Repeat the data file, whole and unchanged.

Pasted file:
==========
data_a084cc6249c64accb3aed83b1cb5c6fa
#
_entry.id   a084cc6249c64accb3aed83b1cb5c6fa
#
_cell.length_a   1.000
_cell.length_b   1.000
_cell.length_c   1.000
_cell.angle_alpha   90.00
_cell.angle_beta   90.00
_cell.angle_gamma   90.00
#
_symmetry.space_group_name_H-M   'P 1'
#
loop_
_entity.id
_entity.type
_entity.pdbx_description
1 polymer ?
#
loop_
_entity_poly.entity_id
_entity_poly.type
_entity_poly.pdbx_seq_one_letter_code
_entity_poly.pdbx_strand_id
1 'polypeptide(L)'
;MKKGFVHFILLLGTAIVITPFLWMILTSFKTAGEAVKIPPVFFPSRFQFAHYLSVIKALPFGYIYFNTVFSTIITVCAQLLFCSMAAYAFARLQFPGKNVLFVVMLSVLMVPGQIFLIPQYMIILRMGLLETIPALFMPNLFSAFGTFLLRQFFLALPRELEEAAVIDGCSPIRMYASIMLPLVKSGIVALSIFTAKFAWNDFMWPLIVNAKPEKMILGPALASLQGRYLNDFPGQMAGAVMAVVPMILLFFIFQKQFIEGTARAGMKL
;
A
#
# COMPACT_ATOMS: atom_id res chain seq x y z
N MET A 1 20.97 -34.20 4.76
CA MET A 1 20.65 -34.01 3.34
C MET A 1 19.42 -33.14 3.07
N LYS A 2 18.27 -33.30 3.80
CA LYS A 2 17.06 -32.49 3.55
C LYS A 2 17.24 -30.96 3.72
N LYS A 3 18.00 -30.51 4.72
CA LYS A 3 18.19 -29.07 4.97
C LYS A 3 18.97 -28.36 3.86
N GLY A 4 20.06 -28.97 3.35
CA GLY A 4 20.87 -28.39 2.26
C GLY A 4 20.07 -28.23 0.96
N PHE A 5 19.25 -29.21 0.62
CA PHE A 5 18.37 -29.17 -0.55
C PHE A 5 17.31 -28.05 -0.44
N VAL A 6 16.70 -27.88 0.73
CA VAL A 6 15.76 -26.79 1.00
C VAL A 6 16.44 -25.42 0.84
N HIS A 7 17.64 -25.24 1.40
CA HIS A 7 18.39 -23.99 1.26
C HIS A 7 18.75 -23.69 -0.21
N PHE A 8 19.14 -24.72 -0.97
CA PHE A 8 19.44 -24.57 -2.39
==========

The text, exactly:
data_a084cc6249c64accb3aed83b1cb5c6fa
#
_entry.id   a084cc6249c64accb3aed83b1cb5c6fa
#
_cell.length_a   1.000
_cell.length_b   1.000
_cell.length_c   1.000
_cell.angle_alpha   90.00
_cell.angle_beta   90.00
_cell.angle_gamma   90.00
#
_symmetry.space_group_name_H-M   'P 1'
#
loop_
_entity.id
_entity.type
_entity.pdbx_description
1 polymer ?
#
loop_
_entity_poly.entity_id
_entity_poly.type
_entity_poly.pdbx_seq_one_letter_code
_entity_poly.pdbx_strand_id
1 'polypeptide(L)'
;MKKGFVHFILLLGTAIVITPFLWMILTSFKTAGEAVKIPPVFFPSRFQFAHYLSVIKALPFGYIYFNTVFSTIITVCAQLLFCSMAAYAFARLQFPGKNVLFVVMLSVLMVPGQIFLIPQYMIILRMGLLETIPALFMPNLFSAFGTFLLRQFFLALPRELEEAAVIDGCSPIRMYASIMLPLVKSGIVALSIFTAKFAWNDFMWPLIVNAKPEKMILGPALASLQGRYLNDFPGQMAGAVMAVVPMILLFFIFQKQFIEGTARAGMKL
;
A
#
# COMPACT_ATOMS: atom_id res chain seq x y z
N MET A 1 20.97 -34.20 4.76
CA MET A 1 20.65 -34.01 3.34
C MET A 1 19.42 -33.14 3.07
N LYS A 2 18.27 -33.30 3.80
CA LYS A 2 17.06 -32.49 3.55
C LYS A 2 17.24 -30.96 3.72
N LYS A 3 18.00 -30.51 4.72
CA LYS A 3 18.19 -29.07 4.97
C LYS A 3 18.97 -28.36 3.86
N GLY A 4 20.06 -28.97 3.35
CA GLY A 4 20.87 -28.39 2.26
C GLY A 4 20.07 -28.23 0.96
N PHE A 5 19.25 -29.21 0.62
CA PHE A 5 18.37 -29.17 -0.55
C PHE A 5 17.31 -28.05 -0.44
N VAL A 6 16.70 -27.88 0.73
CA VAL A 6 15.76 -26.79 1.00
C VAL A 6 16.44 -25.42 0.84
N HIS A 7 17.64 -25.24 1.40
CA HIS A 7 18.39 -23.99 1.26
C HIS A 7 18.75 -23.69 -0.21
N PHE A 8 19.14 -24.72 -0.97
CA PHE A 8 19.44 -24.57 -2.39